Your bank in your home country may be able to advise you on how to transfer funds to the UK if you haven't opened a UK bank account yet. There are also many specialist companies that provide money transfer services, such as Western Union.
Traveller’s cheques may be another option. These are special cheques you can buy in your home country and then exchange for local currency when you are abroad, often free of charge. Traveller’s cheques are available in Pound Sterling, US Dollar or Euro. You can use them in banks, Post Offices and bureaux de change, and in some shops, hotels and restaurants.
Most shops in the UK accept credit cards from other countries, though your bank may charge you a fee for using your card abroad.
Banking and insurance
Opening a bank account in the UK is not straightforward, but some of the major UK banks, such as HSBC, NatWest and Santander, provide global services that enable you to open a UK bank account before arriving in the UK. However, the requirements differ from one country to another.
Opening a bank account when you're already in the UK
We'll transfer your salary into a UK current account. A current account is a private bank account for everyday banking services.
To get your salary you need to have a current account within the UK. At present, there are legal restrictions on opening a bank account from abroad. However, if one or more of the major UK banks also operate in your home country via their global banking services, they might be able to help. If this isn't possible you need to open an account as soon as you can after you arrive.
You may need to provide the following documents to open a current account:
- your passport
- proof of employment (for example, your employment contract)
- evidence of your UK address (for example, your tenancy agreement or a utility bill)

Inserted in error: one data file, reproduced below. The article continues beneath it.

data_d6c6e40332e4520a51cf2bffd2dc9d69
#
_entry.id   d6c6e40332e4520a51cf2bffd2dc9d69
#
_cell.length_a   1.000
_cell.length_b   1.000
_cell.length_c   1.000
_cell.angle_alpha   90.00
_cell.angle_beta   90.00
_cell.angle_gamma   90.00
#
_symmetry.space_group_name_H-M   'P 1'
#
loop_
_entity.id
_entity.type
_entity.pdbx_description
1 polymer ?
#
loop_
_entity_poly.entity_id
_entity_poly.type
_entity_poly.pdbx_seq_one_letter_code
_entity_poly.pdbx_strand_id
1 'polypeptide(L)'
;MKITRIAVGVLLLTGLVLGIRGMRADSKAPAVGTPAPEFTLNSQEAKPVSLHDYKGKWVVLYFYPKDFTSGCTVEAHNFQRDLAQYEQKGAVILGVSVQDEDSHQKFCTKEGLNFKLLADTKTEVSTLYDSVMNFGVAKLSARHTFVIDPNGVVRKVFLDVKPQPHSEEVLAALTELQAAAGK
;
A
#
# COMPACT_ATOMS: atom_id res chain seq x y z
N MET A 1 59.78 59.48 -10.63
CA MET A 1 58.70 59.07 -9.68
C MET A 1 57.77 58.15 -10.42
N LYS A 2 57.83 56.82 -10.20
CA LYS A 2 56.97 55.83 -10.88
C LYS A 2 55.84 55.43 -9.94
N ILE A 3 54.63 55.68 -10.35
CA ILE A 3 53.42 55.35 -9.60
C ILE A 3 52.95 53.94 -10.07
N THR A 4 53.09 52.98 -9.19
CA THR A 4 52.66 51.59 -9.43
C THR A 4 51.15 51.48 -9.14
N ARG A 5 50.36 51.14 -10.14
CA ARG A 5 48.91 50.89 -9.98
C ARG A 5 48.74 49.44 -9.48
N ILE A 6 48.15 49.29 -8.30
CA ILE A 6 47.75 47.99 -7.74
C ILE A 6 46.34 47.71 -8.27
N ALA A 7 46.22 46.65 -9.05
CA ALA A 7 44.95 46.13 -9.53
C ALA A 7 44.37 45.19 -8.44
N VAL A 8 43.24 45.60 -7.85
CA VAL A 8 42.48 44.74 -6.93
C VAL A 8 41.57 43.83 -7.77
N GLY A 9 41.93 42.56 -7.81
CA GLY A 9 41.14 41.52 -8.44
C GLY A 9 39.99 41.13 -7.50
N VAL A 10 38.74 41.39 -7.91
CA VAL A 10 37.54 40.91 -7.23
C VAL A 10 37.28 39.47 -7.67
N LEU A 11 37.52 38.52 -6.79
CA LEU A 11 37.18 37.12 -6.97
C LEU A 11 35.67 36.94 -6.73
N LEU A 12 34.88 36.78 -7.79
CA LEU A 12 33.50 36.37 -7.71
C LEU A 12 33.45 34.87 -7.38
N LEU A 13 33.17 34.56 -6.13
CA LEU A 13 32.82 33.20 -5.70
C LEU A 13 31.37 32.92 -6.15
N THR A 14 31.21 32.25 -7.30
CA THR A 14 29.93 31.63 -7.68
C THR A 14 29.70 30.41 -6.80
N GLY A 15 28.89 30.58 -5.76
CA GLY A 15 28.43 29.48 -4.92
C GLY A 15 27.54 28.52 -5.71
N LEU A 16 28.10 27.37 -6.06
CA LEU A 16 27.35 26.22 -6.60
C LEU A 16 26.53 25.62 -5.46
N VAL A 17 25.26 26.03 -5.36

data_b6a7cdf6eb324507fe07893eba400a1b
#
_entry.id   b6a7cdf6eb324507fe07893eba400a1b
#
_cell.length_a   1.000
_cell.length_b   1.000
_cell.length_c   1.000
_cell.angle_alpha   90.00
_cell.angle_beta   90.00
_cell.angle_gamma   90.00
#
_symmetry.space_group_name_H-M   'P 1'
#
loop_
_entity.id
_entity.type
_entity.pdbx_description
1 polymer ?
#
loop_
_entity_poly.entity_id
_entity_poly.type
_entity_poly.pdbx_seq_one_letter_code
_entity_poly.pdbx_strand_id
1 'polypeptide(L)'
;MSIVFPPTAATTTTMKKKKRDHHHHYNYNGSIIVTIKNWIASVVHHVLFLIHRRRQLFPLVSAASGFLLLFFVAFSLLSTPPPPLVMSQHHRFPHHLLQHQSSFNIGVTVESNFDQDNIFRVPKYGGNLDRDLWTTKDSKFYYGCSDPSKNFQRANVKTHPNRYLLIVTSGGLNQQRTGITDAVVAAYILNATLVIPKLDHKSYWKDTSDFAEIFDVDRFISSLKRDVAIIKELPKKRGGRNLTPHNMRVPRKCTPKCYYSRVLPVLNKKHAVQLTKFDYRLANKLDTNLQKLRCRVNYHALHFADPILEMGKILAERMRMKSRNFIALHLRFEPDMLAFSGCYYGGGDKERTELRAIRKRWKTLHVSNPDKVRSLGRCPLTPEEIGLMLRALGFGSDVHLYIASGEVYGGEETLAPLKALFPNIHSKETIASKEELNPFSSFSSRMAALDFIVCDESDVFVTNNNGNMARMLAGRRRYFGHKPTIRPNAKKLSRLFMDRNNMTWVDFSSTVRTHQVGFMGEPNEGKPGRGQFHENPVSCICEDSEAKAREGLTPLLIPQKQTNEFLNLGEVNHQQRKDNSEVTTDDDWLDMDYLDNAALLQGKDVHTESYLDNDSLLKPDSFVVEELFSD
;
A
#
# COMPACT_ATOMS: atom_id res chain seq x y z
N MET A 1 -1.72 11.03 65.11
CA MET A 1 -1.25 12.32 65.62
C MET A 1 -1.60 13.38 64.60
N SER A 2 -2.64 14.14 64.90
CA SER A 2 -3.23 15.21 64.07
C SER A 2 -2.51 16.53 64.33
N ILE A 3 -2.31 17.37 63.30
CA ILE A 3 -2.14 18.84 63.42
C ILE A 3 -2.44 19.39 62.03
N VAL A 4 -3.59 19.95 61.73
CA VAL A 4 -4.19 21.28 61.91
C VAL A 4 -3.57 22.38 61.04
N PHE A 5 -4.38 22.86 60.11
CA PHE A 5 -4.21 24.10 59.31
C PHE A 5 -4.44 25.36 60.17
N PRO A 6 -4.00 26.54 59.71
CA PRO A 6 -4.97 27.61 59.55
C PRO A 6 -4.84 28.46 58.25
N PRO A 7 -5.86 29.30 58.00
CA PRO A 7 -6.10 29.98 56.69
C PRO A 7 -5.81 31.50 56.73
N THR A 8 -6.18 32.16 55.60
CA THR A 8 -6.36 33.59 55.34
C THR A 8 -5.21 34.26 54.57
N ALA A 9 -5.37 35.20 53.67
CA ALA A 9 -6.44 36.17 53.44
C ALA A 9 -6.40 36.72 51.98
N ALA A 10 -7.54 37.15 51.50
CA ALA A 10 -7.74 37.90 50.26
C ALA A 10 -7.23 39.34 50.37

Your bank will tell you if you need any other documents. Once you've opened your bank account, you may need to keep your bank statements for immigration or other purposes.
You may wish to insure your possessions against damage or theft. Visit price comparison sites to find the right insurance for you.
Income tax and National Insurance
If you're a University employee, complete the HMRC ‘Starter Checklist’ form.
If you're seconded to the UK (remaining employed by an overseas employer), complete the ‘Expat Starter Checklist’ online form. You'll then need to print this, sign it and send it to our Payroll team.
You can find general information about income tax from HM Revenue & Customs (HMRC).
National Insurance (NI)
All working people in the UK aged from 16 to the state pension age, who earn above a certain threshold amount (set by the Government), need to pay National Insurance Contributions (NICs). These go towards state benefits such as the National Health Service (NHS) and the state pension.
You can find out how to apply for a National Insurance (NI) number on the UK Government website. If you need further advice about NI, please contact your Departmental Administrator. They may then refer your query to our Payroll department.
Special rules apply for employees coming from the European Economic Area (EEA) or countries the UK has reciprocal agreements with. You can find out more on the HMRC website.
Childcare and schools
Full-time compulsory education applies to children aged 5 to 16 years (although children will often begin school at the age of 4). If your child was born on or after 1 September 1997, they'll need to remain in some sort of education or training until their 18th birthday.
The UK Government’s Office for Standards in Education, Children’s Services and Skills (Ofsted) is responsible for regulating and inspecting schools and other childcare providers. It produces inspection reports every few years, which it publishes on the Ofsted website for anyone to view.
Portsmouth City Council provides information on Portsmouth schools, admissions, pre-school services and other learning services in the city. The Council may also be able to provide other parenting support.